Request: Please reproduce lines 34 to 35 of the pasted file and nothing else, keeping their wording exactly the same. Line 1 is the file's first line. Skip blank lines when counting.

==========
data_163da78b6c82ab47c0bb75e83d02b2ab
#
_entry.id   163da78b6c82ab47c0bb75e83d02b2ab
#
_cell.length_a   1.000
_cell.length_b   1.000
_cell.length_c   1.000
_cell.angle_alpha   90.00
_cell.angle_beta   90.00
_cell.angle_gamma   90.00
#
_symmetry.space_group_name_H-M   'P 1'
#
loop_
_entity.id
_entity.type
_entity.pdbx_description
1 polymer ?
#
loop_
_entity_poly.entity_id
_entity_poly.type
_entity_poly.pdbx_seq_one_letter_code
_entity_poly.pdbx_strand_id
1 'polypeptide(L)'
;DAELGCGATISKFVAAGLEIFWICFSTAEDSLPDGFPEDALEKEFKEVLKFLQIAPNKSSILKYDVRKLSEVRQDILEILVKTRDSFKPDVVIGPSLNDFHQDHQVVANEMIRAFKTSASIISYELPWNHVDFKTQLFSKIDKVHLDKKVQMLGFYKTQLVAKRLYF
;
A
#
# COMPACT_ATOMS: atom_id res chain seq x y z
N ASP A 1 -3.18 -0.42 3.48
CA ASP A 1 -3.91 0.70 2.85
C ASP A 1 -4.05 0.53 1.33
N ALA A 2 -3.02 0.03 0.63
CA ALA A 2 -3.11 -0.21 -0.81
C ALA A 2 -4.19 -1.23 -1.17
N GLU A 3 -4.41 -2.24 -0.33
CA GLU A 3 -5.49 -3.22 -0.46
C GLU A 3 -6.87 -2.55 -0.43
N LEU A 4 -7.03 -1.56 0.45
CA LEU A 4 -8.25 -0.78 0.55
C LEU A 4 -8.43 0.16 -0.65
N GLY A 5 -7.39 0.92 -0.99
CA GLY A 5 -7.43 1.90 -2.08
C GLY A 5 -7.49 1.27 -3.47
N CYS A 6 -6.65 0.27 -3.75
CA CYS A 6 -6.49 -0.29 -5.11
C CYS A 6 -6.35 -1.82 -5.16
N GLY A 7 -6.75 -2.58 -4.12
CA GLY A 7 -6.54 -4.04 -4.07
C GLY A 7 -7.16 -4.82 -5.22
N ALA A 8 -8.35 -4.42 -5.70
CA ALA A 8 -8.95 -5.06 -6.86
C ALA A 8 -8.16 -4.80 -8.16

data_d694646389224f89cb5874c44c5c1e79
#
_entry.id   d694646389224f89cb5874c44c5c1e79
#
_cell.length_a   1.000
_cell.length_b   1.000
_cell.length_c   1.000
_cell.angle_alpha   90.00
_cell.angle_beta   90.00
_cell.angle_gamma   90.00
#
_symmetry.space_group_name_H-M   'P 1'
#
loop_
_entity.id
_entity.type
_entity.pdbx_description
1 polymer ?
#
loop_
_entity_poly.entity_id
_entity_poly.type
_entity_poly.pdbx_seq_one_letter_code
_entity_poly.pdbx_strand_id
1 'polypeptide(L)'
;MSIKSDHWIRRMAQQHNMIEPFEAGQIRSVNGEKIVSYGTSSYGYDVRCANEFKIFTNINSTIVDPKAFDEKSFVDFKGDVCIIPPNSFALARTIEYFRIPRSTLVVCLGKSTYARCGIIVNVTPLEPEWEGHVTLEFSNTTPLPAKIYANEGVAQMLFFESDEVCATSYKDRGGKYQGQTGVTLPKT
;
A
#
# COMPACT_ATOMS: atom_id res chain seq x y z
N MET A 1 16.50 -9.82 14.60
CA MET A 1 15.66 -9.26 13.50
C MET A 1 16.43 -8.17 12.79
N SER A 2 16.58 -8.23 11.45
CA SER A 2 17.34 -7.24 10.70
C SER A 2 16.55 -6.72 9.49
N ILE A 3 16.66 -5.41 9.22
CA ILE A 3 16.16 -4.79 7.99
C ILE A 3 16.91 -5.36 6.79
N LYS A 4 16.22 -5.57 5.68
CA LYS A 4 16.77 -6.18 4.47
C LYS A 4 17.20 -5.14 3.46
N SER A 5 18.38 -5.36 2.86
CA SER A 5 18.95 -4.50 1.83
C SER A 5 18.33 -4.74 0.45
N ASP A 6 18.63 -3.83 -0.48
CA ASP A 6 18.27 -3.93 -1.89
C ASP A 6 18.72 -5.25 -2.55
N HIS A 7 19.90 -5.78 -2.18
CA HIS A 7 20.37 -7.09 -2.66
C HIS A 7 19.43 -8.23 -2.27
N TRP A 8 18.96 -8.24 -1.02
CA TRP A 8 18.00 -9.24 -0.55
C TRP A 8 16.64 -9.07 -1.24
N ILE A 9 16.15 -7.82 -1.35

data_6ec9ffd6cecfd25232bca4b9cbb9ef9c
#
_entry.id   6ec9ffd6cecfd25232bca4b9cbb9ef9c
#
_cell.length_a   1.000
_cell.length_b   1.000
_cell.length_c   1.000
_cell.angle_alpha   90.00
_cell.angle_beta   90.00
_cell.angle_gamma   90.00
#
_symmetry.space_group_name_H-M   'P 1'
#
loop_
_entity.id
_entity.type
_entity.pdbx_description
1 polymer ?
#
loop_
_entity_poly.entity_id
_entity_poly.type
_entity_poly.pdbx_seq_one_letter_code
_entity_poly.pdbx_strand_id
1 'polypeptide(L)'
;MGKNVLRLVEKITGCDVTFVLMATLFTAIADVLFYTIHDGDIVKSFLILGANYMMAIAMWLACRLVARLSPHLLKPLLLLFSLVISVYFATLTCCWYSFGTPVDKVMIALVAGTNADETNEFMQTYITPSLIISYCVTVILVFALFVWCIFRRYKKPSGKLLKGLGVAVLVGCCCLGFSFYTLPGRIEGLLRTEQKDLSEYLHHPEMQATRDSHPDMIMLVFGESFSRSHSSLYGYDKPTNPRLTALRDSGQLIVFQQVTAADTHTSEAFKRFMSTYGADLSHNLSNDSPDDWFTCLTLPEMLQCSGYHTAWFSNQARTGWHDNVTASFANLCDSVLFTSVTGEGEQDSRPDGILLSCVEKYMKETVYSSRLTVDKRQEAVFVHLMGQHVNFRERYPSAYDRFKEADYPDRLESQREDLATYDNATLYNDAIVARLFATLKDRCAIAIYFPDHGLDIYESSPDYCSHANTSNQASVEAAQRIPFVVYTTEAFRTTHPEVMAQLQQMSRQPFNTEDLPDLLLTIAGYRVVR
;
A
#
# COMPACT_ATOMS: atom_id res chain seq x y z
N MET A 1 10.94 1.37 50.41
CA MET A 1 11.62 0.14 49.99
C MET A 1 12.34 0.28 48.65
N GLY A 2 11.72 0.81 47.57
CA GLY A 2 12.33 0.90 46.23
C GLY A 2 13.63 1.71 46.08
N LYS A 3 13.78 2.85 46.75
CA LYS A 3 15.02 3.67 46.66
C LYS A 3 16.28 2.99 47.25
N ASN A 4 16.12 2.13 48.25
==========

N ALA A 2 -3.02 0.03 0.63
CA ALA A 2 -3.11 -0.21 -0.81